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NICE gives green light to treatment for wet AMD in final guidance

The National Institute for Health and Care Excellence (NICE) has published final guidance recommending aflibercept solution for injection as an option for treating wet age-related macular degeneration (AMD).

Wet AMD is an eye condition that affects the macula (a tiny part of the retina at the back of the eye). AMD causes problems with central vision – for example, straight lines may appear wavy and blind spots may develop in the field of vision.

Macular degeneration is diagnosed as either dry (non-neovascular) or wet (neovascular). Neovascular refers to growth of new blood vessels in an area, such as the macula, where they are not supposed to be.

There are an estimated 26,000 new cases of wet AMD in the UK each year. Risk factors include increasing age, cigarette smoking (smokers having a 3.6 times greater risk of developing age-related macular degeneration compared with people who have never smoked), and exposure to high levels of UV light. It is also more common in women than men [i].

Aflibercept is recommended as an option for treating wet age related macular degeneration only if: it is used in accordance with the recommendations for ranibizumab in NICE technology appraisal guidance 155 [ii] (re-issued in May 2012), and the manufacturer provides aflibercept solution for injection to the NHS under the terms agreed with the Department of Health as part of a patient access scheme.

Professor Carole Longson, Health Technology Evaluation Centre Director at NICE said: “Wet AMD can have a significant impact on vision, independence and quality of life. Today’s guidance, which comes soon after aflibercept received its licence, provides healthcare professionals with clear advice on where and when this treatment can add value as another treatment option for those affected by this distressing condition. “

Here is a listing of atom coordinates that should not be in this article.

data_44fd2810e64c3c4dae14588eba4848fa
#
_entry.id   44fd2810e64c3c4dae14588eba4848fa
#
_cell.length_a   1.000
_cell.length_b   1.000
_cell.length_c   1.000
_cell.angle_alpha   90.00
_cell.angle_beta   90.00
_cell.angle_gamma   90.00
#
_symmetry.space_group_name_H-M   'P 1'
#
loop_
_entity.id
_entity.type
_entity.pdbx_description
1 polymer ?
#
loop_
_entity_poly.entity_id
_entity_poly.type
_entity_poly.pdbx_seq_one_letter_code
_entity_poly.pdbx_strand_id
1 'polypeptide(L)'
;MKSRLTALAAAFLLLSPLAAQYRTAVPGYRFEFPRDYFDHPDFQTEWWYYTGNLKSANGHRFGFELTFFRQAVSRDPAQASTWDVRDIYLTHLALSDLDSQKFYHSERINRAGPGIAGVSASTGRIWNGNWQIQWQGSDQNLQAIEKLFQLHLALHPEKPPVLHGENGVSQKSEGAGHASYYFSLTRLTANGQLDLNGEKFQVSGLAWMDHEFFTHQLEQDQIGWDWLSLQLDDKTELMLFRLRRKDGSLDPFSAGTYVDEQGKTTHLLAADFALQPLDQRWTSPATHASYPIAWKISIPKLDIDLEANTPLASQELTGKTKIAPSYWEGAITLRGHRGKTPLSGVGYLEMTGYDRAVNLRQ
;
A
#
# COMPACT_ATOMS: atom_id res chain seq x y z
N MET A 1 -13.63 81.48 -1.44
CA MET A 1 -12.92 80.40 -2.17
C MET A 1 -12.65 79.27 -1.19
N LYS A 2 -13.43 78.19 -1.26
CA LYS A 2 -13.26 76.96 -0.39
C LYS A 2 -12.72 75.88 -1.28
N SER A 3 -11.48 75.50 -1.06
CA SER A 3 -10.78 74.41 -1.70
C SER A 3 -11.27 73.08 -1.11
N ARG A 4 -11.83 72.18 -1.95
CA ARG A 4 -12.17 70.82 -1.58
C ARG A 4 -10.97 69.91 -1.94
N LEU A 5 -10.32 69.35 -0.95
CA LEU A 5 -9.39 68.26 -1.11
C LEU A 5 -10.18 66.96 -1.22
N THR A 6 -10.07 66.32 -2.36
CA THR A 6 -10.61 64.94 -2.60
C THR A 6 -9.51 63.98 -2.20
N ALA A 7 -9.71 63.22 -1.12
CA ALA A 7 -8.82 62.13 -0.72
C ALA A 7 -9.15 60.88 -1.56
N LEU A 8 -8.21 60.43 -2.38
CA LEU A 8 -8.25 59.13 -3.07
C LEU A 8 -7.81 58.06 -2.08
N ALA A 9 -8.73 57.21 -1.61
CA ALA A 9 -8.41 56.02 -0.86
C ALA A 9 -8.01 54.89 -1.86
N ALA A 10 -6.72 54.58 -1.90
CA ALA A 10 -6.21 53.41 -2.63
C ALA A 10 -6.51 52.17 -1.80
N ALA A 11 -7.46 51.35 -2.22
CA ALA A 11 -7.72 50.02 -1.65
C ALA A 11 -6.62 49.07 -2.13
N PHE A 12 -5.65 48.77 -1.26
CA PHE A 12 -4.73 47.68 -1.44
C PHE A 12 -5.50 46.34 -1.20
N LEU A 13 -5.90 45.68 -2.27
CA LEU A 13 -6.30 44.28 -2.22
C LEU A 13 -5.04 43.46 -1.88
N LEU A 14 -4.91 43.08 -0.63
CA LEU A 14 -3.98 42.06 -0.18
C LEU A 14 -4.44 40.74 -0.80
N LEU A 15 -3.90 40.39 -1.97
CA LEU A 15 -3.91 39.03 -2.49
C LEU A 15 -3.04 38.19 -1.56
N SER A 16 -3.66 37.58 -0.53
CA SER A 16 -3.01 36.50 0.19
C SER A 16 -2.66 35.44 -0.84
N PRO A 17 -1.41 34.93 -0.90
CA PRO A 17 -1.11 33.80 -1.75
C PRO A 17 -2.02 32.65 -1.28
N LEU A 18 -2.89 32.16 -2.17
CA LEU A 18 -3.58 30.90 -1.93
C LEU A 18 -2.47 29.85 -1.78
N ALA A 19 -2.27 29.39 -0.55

This is NICE’s final guidance on this technology and now replaces local recommendations across the country.

About the guidance

  • The guidance is available on the NICE website.
  • People currently receiving aflibercept solution for injection whose disease does not meet the criteria detailed above should be able to continue treatment until they and their clinician consider it appropriate to stop.
  • Aflibercept solution for injection (Eylea, Bayer Pharma) is a soluble vascular endothelial growth factor (VEGF) receptor fusion protein which binds to all forms of VEGF-A, VEGF-B, and the placental growth factor. Aflibercept solution for injection prevents these factors from stimulating the growth of the fragile and permeable new blood vessels associated with wet age-related macular degeneration. Aflibercept solution for injection has a UK marketing authorisation ‘for adults for the treatment of neovascular (wet) age-related macular degeneration (AMD)’.
  • The summary of product characteristics states that the recommended dose for aflibercept is 2 mg and that treatment should be given monthly for 3 consecutive 2 mg doses, followed by 1 injection every 2 months. Each 100 microlitre vial contains 4 mg of aflibercept. Aflibercept solution for injection must only be administered by a qualified doctor experienced in administering intravitreal injections. The summary of product characteristics also states that there is no need for monitoring between injections. After the first 12 months of treatment, the treatment interval may be extended based on visual and anatomic outcomes. In this case, the schedule for monitoring should be determined by the treating doctor.